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Schaffer on Machine Philosophy, Pt. 5a: Automata and the Proto-Industrial Ideology of the Enlightenment — History September 18, 2014

Posted by Will Thomas in Schaffer Oeuvre.
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This post continues my look at Simon Schaffer, “Enlightened Automata” in The Sciences in Enlightened Europe, edited by William Clark, Jan Golinski, and Schaffer (Chicago University Press, 1999).

Pin manufacturing, detail of a plate from the Encyclopédie

The division of labor in pin manufacturing.  From the Encyclopédie.

Pt. 4 examined Schaffer’s characterization of an ideology associated with the Enlightenment, reflected in the era’s fascination with automata. This ideology revolved around the belief that physiology, labor, cognition, and social relations could be comprehended in mechanical terms, and governed according to philosophically derived managerial regimens. Pt. 4 also explored Schaffer’s situation of his arguments within a large, diverse, and venerable historiography of the mechanistic aspirations of the Enlightenment.

Pt. 5 turns to look at the historical events that Schaffer marshaled into his history of this ideology.

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Schaffer on Machine Philosophy, Pt. 4: Automata and the Proto-Industrial Ideology of the Enlightenment — Historiography August 13, 2014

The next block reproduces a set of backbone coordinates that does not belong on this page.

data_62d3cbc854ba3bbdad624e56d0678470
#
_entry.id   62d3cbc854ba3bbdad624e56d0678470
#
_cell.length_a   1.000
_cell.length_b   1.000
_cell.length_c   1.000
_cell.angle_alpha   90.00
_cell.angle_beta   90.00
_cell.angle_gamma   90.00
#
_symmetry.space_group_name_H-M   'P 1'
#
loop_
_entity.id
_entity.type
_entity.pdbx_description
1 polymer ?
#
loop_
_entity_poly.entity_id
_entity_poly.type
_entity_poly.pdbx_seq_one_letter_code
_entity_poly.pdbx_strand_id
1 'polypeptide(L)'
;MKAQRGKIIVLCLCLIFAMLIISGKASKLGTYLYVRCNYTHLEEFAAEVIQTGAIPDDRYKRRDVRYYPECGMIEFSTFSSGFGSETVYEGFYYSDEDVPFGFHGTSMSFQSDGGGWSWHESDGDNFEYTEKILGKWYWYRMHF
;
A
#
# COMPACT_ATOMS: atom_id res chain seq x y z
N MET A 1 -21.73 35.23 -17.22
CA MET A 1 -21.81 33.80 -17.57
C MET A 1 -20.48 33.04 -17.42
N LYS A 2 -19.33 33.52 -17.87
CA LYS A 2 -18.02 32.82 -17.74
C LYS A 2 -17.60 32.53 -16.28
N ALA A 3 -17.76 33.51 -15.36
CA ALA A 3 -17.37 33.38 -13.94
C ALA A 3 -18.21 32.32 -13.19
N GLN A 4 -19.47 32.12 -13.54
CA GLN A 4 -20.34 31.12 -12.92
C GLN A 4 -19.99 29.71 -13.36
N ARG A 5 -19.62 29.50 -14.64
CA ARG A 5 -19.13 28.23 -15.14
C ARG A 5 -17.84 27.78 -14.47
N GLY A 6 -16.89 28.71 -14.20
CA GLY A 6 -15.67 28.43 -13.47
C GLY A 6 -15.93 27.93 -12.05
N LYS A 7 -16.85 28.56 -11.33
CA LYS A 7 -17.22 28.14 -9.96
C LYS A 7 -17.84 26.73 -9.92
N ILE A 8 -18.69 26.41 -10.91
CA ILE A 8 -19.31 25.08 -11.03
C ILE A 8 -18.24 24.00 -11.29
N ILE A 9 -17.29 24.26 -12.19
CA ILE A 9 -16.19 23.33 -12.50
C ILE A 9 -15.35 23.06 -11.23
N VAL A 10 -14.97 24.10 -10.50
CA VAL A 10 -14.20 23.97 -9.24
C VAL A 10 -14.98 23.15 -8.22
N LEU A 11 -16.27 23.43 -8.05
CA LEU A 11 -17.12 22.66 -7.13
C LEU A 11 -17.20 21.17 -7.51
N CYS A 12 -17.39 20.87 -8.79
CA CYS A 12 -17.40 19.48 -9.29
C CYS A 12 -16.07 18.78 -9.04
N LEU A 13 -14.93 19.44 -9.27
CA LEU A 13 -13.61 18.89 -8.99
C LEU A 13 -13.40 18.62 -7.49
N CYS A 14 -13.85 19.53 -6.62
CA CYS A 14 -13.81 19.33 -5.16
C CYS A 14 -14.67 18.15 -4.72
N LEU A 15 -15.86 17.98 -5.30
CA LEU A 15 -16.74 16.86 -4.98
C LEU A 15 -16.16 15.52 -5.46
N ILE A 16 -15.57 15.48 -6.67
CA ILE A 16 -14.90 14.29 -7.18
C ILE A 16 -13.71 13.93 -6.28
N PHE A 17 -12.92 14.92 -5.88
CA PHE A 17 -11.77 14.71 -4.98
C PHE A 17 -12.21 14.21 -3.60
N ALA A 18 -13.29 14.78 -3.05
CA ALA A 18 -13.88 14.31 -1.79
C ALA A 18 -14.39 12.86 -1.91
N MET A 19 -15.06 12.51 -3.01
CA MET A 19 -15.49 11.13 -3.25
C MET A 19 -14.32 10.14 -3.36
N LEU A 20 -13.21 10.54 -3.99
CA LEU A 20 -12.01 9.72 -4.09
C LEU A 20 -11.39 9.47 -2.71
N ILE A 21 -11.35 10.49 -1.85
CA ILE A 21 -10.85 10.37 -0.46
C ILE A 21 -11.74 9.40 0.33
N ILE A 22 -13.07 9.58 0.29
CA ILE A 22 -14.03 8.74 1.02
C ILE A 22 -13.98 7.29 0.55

Posted by Will Thomas in Ideology of Science, Schaffer Oeuvre.
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Simon Schaffer, “Enlightened Automata” in The Sciences in Enlightened Europe, edited by William Clark, Jan Golinski, and Schaffer (Chicago University Press, 1999)

Maelzel Turk

“Enlightened Automata” is one of Schaffer’s few pieces that is especially forthright about the overarching scholarly project of which it is a part. It is certainly the centerpiece — and his clearest exposition — of his work on what he occasionally referred to as “machine philosophy,” a concept that interrelates several historical developments:

  1. The rising use of mechanisms in philosophical experiments, which have the virtue of preventing human fallibility and prejudice from influencing their outcomes.
  2. The use of mechanisms as explanatory metaphors in natural, moral, and political philosophy.
  3. The replication of natural phenomena and human behavior in mechanisms, i.e. automata.
  4. Industrialization, i.e., the replacement of craft processes with machinery, and the concomitant regulation and control of human action, especially manual labor, through managerial regimes.

Schaffer takes these four developments (but especially 2 and 4) to characterize the ideological ambitions of the Enlightenment.  In “Enlightened Automata,” he leverages the history of the construction and display of automata (3), and commentary on such automata, as a means of probing these ambitions.

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